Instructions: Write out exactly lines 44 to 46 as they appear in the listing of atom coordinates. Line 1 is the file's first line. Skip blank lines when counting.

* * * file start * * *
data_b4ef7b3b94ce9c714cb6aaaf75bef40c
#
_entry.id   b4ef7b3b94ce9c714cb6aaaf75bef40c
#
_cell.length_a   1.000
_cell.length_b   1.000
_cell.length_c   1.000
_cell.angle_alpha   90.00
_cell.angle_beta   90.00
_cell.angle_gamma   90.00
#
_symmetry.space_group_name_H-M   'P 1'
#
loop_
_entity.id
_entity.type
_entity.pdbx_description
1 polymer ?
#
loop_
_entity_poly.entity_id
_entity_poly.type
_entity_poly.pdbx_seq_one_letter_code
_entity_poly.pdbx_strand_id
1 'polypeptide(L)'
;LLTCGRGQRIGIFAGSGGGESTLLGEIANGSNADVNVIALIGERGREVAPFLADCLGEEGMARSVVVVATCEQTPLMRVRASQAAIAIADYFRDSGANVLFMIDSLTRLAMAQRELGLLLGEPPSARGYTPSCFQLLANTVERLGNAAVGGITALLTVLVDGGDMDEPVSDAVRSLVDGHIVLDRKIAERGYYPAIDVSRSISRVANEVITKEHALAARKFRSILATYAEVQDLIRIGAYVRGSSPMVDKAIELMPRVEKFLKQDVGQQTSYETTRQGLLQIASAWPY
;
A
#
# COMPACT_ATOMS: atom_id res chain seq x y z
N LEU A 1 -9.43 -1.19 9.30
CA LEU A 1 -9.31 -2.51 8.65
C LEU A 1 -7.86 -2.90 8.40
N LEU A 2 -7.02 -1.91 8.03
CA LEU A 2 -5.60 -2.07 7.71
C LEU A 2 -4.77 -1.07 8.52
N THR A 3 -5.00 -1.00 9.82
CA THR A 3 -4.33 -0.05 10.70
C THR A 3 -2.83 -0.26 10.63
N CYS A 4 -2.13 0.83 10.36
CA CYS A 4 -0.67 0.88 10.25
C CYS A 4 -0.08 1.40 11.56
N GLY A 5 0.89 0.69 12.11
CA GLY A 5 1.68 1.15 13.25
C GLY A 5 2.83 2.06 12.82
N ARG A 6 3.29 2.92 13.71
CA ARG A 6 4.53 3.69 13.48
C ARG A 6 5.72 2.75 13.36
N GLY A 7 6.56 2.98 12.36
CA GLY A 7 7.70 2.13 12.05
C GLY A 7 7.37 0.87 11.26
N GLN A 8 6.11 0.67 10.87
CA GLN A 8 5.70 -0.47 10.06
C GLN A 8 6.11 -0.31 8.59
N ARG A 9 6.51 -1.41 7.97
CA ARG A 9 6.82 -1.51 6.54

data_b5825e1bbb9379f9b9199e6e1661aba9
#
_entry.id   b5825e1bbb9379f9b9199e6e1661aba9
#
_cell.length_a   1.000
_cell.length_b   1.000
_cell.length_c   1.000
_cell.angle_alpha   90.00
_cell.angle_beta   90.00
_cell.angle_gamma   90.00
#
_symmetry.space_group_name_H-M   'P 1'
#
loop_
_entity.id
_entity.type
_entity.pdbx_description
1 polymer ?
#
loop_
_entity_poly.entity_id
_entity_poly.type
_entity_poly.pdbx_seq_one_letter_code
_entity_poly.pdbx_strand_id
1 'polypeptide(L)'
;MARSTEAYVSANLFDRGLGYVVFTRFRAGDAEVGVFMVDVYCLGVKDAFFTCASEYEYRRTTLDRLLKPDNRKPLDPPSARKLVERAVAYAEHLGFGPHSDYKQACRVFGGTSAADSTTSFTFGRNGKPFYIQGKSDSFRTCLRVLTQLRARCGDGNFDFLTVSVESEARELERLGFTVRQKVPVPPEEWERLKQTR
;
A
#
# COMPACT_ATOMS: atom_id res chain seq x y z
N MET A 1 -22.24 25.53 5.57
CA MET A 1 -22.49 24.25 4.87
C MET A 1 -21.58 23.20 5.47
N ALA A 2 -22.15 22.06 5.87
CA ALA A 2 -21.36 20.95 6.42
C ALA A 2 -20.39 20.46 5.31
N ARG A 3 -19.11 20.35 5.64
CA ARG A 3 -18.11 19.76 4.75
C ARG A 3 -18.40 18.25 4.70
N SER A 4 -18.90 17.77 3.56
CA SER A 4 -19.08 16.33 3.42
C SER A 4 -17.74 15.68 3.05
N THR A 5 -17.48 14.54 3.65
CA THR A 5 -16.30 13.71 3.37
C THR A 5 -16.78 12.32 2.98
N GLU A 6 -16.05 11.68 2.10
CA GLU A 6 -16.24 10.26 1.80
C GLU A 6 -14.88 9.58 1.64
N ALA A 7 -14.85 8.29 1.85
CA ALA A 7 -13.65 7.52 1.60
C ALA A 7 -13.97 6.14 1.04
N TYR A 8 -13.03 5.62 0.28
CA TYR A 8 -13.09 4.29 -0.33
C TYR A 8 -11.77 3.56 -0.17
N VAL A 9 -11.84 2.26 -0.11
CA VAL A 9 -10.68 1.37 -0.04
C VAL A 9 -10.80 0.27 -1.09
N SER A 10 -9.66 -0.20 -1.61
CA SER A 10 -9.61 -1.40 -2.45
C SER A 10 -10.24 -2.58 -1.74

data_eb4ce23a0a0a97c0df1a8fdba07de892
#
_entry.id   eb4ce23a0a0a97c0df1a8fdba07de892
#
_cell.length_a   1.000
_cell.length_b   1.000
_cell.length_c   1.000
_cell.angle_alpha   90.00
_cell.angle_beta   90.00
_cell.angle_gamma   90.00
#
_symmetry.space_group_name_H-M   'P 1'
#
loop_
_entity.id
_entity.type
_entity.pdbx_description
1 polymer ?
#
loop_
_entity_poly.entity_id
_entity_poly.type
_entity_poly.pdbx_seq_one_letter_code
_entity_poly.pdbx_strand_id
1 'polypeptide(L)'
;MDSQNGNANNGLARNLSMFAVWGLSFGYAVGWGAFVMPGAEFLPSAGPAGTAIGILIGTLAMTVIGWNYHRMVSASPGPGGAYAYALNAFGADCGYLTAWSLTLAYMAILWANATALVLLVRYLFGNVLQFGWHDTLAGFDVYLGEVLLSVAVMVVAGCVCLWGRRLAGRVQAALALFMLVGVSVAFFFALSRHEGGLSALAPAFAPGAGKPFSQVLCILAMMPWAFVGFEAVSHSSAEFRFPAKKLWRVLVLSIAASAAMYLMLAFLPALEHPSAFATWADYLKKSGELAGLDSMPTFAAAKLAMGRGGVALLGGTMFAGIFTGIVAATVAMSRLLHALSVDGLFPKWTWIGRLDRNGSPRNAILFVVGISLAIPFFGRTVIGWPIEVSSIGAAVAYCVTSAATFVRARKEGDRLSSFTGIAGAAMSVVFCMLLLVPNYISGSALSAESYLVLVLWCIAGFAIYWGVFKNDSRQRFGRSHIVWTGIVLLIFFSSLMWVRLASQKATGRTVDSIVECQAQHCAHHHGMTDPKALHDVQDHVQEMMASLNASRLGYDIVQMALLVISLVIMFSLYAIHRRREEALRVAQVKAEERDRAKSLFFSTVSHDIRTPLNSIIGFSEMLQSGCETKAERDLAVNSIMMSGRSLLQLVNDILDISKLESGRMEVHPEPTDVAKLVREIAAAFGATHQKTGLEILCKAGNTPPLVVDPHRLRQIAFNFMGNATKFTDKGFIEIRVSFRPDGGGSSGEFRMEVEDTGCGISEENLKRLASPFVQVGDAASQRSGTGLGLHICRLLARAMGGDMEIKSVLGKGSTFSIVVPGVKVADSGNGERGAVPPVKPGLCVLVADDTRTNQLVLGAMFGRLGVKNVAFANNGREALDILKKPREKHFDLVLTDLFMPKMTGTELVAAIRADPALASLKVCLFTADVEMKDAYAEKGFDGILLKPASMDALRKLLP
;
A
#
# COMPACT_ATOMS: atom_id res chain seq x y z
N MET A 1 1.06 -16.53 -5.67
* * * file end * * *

CA GLY A 5 1.68 1.15 13.25
C GLY A 5 2.83 2.06 12.82
N ARG A 6 3.29 2.92 13.71